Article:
It was her master’s prejudice that prevented the slave girl from appropriating her freedom. Likewise, in the Christian walk, theological reactions and extremes often swing the doctrinal pendulum to bigoted excesses. Prejudices like these have prevented many beautiful gospel truths. Sadly, something as fundamental as trusting God has become one of these prejudices. Sovereignty, predestination, election, and providence are not teachings that Bible-believing Christians should be afraid of. Understood properly, these truths are emancipating.
God is Eternal
In the book of Revelation Jesus said, “I am Alpha and Omega, the beginning and the end, the first and the last” (Rev. 22:13). This is a truth that is bigger than our finite minds can comprehend. In this verse God did not say that He was the beginning and will be the end, but rather, He said that He exists—all at the same time—as the beginning and the end. In other words, God exists as much in the beginning of time, and at the end of time, as he does at this very moment—that’s eternal! All of us will live forever, but none of us will ever be eternal. “From everlasting to everlasting thou art God” (Psalm 49:2).
Because of God’s eternal omnipresence, God exists at the beginning of our Christian walk and at the end. He not only knows if we will accept him by faith but he actually experiences our future perseverance or future rejection, by existing in the future already. God’s foreknowledge is not mere premonition—it is experiential. As John Wesley put it, “Strictly speaking, there is no foreknowledge, no more than after-knowledge, with God: but all things are known to him as present from eternity to eternity. This is therefore no other than an instance of the divine condescension to our low capacities.”
What a glorious thought, that before the beginning of time and throughout all our life, God is there, knocking, leading, and calling out—“whomsoever will may come” (Rev 22: 17). To those who answer this call and surrender their lives to Him, God pours grace into their lives to be saved. John 1:12 says, “But as many as received him, to them gave he power to become the sons of God, even to them that believe on his name.” Keep in mind, however, that John is not saying that these people, through the act of believing, earned their own salvation. The act of believing is no more a work than that of a child, who, reaching out to receive a present from his father, does anything to merit the gift by the simple act of receiving it.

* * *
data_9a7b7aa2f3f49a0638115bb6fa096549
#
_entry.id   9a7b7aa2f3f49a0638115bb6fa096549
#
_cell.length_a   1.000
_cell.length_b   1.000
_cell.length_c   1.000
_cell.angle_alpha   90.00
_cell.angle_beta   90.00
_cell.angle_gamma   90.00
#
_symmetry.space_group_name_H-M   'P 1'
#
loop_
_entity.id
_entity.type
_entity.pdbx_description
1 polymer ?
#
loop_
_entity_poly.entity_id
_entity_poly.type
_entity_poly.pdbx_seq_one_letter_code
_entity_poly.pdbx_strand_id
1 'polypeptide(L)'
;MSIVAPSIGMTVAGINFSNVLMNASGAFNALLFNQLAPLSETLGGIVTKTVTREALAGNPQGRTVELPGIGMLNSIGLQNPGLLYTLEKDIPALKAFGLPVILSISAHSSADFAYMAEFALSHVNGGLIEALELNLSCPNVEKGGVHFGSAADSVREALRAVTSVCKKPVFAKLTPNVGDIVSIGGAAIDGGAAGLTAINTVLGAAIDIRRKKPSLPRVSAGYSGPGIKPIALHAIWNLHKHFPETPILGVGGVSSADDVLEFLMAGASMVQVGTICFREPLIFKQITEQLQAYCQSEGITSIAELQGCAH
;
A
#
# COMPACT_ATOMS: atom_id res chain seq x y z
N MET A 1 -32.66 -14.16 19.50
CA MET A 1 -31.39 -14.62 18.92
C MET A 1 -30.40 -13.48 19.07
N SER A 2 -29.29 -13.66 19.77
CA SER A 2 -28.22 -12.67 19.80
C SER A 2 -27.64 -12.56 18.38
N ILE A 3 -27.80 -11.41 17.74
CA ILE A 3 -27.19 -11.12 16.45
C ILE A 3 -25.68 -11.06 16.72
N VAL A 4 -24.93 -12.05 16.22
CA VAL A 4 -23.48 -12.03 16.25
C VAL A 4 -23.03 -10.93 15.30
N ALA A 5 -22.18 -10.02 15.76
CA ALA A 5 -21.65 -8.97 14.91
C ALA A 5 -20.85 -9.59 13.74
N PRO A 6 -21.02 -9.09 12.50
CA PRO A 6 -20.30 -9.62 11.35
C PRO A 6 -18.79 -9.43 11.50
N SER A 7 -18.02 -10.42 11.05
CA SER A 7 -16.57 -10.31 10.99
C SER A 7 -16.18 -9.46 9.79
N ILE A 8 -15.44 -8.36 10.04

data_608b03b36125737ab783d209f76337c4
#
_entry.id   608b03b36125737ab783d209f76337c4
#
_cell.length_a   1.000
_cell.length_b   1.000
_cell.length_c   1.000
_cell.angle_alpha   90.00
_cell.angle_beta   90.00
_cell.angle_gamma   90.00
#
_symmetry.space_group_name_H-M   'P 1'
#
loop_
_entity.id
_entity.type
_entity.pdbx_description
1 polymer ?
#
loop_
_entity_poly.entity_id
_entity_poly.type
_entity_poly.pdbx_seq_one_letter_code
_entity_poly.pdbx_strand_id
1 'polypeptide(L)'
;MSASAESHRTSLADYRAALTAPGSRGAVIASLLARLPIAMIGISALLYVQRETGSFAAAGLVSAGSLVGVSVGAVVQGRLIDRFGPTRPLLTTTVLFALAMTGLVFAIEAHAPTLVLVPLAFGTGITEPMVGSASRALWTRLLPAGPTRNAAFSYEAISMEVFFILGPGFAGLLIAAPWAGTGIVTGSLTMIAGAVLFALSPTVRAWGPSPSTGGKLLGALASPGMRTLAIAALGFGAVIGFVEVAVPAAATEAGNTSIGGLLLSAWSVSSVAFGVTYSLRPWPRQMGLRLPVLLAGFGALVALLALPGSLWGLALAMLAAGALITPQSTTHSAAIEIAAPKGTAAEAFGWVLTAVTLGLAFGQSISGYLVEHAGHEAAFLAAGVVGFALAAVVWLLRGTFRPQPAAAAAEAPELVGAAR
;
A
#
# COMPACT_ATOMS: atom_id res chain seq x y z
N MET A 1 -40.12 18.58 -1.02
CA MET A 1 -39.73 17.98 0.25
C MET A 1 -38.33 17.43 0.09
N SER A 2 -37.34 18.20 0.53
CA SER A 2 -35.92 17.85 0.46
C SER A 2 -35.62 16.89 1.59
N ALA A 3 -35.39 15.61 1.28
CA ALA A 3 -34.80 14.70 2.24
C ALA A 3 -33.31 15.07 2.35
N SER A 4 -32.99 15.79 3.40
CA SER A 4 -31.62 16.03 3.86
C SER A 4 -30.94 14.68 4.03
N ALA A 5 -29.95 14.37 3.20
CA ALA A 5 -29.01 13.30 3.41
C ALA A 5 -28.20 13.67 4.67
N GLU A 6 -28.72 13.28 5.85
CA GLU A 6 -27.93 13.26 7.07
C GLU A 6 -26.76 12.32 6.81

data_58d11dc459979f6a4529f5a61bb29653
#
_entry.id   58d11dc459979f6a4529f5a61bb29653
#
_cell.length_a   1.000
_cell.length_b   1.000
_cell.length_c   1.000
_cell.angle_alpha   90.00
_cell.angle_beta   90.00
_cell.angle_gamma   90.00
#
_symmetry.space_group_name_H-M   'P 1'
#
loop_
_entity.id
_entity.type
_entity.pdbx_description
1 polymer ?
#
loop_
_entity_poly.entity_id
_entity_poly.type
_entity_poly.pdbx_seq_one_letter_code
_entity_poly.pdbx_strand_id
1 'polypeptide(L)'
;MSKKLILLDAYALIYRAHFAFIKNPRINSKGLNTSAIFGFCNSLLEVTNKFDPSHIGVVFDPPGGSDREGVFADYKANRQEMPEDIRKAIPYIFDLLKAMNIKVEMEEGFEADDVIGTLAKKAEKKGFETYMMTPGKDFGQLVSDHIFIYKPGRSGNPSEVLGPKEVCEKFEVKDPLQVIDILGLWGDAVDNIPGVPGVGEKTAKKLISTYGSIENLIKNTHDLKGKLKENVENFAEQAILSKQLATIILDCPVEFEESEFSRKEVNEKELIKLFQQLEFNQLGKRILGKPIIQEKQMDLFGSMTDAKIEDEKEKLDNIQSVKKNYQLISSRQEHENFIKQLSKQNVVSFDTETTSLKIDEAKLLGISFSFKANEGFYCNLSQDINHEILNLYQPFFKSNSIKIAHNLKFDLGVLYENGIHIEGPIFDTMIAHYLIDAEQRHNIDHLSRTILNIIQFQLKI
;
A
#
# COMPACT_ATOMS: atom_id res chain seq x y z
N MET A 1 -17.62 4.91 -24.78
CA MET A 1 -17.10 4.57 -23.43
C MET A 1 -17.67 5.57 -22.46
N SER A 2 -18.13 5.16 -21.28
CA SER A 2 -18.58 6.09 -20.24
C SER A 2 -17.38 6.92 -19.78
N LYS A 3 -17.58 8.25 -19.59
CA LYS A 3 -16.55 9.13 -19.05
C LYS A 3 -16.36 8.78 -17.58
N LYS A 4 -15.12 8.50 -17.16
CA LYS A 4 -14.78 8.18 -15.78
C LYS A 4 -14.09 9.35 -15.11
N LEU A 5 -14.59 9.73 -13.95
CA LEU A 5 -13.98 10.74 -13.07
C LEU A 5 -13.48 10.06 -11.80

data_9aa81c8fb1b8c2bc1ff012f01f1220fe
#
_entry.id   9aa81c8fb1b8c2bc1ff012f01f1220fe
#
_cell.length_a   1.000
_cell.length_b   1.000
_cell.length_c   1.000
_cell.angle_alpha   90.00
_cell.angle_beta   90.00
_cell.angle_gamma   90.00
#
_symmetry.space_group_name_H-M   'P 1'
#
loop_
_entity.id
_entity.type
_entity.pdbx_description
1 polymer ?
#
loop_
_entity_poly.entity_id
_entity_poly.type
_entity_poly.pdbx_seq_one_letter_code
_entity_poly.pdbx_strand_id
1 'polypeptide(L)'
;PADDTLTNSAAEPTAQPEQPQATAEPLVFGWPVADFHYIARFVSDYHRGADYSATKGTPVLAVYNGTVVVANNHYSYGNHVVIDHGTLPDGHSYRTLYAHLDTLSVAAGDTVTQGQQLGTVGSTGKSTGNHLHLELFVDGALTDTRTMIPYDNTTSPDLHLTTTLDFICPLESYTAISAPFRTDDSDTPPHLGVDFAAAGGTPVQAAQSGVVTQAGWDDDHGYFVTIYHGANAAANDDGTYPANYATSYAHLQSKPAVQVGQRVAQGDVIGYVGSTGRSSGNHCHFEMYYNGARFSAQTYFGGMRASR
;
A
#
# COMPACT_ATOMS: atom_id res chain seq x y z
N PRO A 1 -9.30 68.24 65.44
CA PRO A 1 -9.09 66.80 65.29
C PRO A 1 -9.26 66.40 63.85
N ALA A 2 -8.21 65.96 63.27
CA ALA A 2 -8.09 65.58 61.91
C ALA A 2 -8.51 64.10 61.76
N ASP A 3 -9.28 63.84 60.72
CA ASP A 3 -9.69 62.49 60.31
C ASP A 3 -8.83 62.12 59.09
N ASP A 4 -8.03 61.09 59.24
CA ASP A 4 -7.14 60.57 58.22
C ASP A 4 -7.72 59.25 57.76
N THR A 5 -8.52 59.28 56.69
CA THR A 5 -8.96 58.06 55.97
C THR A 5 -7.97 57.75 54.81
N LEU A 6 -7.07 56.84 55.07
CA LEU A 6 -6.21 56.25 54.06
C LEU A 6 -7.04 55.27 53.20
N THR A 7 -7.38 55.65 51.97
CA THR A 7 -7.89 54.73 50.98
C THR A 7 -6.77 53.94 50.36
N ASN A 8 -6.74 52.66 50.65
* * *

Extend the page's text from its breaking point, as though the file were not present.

Speaking of God’s work of salvation, 2 Tim. 1:9 says, “Who hath saved us, and called us with an holy calling, not according to our works, but according to his own purpose and grace, which was given us in Christ Jesus before the world began.” What an astonishing truth! Here, God is telling us that all the ability and power and requirement of our salvation was met in the person of Jesus Christ even before God created the world!
The thought of God caring for my salvation throughout time is overwhelming. Consider this for a moment…your life planned before the mountains were framed, your soul numbered in Abraham’s starry sky, your salvation sung about from David’s harp, and your holiness groaned for in Zachariah’s burden! This contemplation causes my heart to marvel like the Psalmist when he said, “When I consider your heavens, the work of your fingers, the moon and the stars, which you have set in place, what is man that you are mindful of him, the son of man that you care for him” (Psalms 8:3-4).